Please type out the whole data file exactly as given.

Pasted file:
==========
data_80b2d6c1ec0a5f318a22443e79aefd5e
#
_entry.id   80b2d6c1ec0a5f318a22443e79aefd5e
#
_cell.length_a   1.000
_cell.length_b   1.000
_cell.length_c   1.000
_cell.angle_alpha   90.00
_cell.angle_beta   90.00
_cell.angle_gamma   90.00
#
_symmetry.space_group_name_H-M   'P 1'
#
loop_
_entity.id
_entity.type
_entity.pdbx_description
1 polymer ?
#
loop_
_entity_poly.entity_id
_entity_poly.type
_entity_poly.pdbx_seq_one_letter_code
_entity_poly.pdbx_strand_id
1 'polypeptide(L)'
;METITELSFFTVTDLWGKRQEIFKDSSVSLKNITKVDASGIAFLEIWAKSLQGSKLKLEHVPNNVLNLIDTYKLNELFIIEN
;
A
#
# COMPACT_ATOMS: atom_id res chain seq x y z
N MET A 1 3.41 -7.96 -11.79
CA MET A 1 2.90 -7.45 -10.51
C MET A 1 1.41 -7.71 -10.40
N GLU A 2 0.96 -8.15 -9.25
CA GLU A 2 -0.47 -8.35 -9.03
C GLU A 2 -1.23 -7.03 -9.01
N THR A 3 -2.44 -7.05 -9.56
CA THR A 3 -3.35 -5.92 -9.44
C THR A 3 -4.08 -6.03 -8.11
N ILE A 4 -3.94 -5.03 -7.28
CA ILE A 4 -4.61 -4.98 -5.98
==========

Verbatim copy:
data_80b2d6c1ec0a5f318a22443e79aefd5e
#
_entry.id   80b2d6c1ec0a5f318a22443e79aefd5e
#
_cell.length_a   1.000
_cell.length_b   1.000
_cell.length_c   1.000
_cell.angle_alpha   90.00
_cell.angle_beta   90.00
_cell.angle_gamma   90.00
#
_symmetry.space_group_name_H-M   'P 1'
#
loop_
_entity.id
_entity.type
_entity.pdbx_description
1 polymer ?
#
loop_
_entity_poly.entity_id
_entity_poly.type
_entity_poly.pdbx_seq_one_letter_code
_entity_poly.pdbx_strand_id
1 'polypeptide(L)'
;METITELSFFTVTDLWGKRQEIFKDSSVSLKNITKVDASGIAFLEIWAKSLQGSKLKLEHVPNNVLNLIDTYKLNELFIIEN
;
A
#
# COMPACT_ATOMS: atom_id res chain seq x y z
N MET A 1 3.41 -7.96 -11.79
CA MET A 1 2.90 -7.45 -10.51
C MET A 1 1.41 -7.71 -10.40
N GLU A 2 0.96 -8.15 -9.25
CA GLU A 2 -0.47 -8.35 -9.03
C GLU A 2 -1.23 -7.03 -9.01
N THR A 3 -2.44 -7.05 -9.56
CA THR A 3 -3.35 -5.92 -9.44
C THR A 3 -4.08 -6.03 -8.11
N ILE A 4 -3.94 -5.03 -7.28
CA ILE A 4 -4.61 -4.98 -5.98